Don Fray Tomas de San Martin, prior of the When Fray Fernando at length presented hiaFranciscan monastery at Lima, was a man of this self before the prior of his Order, Fray Tomas retemper-at once energetic and benevolent. And

* It was Calvin's own desire that no monument should mats it must be allowed that for such the Church of his grave; and he had no other official epitaph than the follo

ing, inscribed by the side of his name in the Consistorial Register Rome makes admirable provision. As the head

“JOHN Calvin, went to God, Saturday the 27th May, 1564." of a wealthy and influential religious house in the

For more than two centuries his grave remained unmarked, but

not unknown or unvisited. Some twenty years back a small blas capital of the New World, Fray Tomas found stone was planted above the supposed site. "Such an abanda

ment of the perishable being" (says the biographer before quoti ample exercise for his gifts; and eventually they “brings you face to face with thinking, living, immor

being in another world-already immortal on earth by the ri

found and ineffaceable traces which God has given him to led Rev. vii. 9 to end.

upon it.”

ceived him very cordially, and explained to him, minister to their growth — idleness, solitude, with much affability and condescension, the im- introspection, and the habit of magnifying trifles. portant part he intended him to perform in Don Fray Tomas was well acquainted with every spreading the faith amongst the Indians of his variety of the species — foolish scruples, morbid new diocese.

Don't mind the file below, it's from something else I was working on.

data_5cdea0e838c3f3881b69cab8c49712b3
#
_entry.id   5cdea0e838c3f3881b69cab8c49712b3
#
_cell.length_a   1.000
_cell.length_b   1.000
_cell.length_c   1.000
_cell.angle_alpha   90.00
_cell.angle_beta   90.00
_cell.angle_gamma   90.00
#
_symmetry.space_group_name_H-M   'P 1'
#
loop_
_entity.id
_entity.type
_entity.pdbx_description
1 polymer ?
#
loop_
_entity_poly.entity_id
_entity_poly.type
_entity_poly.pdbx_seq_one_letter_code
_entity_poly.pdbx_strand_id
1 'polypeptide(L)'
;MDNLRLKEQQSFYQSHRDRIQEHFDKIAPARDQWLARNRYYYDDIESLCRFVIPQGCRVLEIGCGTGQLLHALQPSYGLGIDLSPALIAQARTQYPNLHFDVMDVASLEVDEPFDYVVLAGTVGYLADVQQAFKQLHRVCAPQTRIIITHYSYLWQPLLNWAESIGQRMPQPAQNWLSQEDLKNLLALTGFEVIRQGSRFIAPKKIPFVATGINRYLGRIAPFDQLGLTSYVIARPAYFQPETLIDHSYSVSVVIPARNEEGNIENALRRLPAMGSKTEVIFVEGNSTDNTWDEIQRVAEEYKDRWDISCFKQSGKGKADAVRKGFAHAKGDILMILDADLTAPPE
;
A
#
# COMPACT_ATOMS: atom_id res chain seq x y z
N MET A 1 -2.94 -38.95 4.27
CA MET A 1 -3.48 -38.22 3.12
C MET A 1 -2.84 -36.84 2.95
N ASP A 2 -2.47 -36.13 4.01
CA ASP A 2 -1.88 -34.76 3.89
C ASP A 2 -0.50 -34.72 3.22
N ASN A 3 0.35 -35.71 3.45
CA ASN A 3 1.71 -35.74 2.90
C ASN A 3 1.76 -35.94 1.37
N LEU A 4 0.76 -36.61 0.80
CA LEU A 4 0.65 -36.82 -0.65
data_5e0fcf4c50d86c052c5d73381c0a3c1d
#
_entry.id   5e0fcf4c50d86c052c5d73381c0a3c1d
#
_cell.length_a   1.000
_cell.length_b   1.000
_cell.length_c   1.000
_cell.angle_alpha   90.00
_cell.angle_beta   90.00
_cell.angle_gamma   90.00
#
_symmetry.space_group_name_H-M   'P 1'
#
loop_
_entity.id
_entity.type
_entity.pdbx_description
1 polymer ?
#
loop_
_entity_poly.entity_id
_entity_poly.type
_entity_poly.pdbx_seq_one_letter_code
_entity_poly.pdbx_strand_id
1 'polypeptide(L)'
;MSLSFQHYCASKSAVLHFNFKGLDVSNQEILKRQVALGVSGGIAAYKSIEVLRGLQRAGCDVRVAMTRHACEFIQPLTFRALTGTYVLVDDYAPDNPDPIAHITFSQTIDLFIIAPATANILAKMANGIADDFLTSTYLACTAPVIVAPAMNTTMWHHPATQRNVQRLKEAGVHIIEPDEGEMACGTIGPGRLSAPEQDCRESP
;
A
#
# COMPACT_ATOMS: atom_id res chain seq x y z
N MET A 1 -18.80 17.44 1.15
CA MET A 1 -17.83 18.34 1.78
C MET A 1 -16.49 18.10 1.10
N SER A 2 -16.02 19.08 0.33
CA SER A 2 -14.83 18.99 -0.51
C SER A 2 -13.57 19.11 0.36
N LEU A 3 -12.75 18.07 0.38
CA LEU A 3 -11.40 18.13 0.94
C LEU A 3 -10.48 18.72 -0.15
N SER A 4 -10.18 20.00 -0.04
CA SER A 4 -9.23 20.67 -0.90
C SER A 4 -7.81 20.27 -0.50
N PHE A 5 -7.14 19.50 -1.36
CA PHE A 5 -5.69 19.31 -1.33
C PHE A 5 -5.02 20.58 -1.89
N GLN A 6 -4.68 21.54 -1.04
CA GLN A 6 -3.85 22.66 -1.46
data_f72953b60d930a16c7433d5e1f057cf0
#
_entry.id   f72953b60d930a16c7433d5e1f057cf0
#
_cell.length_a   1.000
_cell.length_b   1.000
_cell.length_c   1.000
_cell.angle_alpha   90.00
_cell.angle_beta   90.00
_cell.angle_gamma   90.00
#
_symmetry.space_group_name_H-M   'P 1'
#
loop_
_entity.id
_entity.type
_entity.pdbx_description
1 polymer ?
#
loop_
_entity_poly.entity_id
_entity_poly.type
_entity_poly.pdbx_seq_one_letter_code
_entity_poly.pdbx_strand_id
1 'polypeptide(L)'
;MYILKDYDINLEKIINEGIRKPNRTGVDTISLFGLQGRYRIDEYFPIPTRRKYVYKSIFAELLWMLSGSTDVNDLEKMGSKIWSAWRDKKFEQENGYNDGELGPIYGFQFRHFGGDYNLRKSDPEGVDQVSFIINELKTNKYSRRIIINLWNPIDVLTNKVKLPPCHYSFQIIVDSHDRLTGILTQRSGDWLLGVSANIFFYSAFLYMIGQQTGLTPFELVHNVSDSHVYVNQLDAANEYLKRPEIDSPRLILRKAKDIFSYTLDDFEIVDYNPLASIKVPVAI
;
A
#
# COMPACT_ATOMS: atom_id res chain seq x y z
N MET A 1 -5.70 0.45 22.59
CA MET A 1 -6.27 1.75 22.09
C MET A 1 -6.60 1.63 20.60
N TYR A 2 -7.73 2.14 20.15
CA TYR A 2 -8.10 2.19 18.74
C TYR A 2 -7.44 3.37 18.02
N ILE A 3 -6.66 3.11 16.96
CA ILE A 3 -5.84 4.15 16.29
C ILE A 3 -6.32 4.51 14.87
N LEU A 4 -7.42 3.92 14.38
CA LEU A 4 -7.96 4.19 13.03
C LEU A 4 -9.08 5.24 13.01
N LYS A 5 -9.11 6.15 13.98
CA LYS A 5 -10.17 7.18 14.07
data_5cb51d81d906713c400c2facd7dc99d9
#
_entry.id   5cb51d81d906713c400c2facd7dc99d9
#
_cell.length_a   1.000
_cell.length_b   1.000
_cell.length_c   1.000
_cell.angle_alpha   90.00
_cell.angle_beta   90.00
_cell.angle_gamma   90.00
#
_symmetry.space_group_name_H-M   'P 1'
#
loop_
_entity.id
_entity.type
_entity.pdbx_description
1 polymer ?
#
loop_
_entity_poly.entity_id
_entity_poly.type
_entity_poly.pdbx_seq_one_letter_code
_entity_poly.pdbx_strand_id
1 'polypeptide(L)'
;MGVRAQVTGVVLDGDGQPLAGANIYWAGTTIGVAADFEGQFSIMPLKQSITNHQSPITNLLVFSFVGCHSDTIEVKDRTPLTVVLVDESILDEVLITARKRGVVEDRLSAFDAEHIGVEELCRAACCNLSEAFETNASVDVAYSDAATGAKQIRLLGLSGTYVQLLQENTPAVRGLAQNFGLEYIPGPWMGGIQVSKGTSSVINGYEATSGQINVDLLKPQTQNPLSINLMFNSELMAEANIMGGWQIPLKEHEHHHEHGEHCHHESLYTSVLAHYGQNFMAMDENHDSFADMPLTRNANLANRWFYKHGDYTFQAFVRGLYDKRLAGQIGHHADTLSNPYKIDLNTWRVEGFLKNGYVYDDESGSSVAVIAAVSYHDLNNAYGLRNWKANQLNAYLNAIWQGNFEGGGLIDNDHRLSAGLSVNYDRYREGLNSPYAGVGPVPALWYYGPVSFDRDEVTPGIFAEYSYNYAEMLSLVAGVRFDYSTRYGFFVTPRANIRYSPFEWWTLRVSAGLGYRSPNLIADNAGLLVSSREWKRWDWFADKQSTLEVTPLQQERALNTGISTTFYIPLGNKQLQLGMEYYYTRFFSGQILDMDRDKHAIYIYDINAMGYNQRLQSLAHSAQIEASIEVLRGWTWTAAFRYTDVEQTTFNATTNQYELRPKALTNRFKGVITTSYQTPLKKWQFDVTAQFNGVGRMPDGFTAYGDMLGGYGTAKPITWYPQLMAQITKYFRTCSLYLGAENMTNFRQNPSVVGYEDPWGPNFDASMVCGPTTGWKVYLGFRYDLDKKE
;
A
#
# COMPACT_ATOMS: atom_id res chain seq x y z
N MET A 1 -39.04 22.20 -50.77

For this work he conceived him scruples, honest scruples, and the not uncommon eminently fitted by the zeal and the talents he kind that may truly be called dishonest, since had observed in him during his novitiate ; and they are used to lead the thoughts away from no doubt he would find the Indian youth, whom some real sin which the heart is not willing to he had with so much Christian charity redeemed surrender. As he abounded both in tact and from slavery, baptized, and educated, an effi- kindness, he was quite an adept in the art of upcient interpreter. For the Indians of Chiquisaca rooting these troublesome weeds; and he had no had, fortunately, been subjects of the Inca, so objection to use his skill in the service of Fray they all spoke the “lengua general.”

Fernando He then proceeded to display before the eyes But the younger monk was impervious to his of Fray Fernando a vista of future usefulness well-meant hints : he would neither give conficombined with peril and adventure, and showing dence nor receive consolation. He even turned a at the end some far-off glimpse of a possible deaf ear to the intimation that his superior would crown of martyrdom. If he had been dealing be quite willing to become his confessor. Fray trith a Churchman of an ambitious, worldly tem- Fernando had not confessed once for the last sixper, he would have substituted the more material teen years without believing that he committed attraction of a bishop's mitre ; but he told him- mortal sin by abusing a sacrament of the Church. self that he knew his man.

He neither wished to do this oftener than he It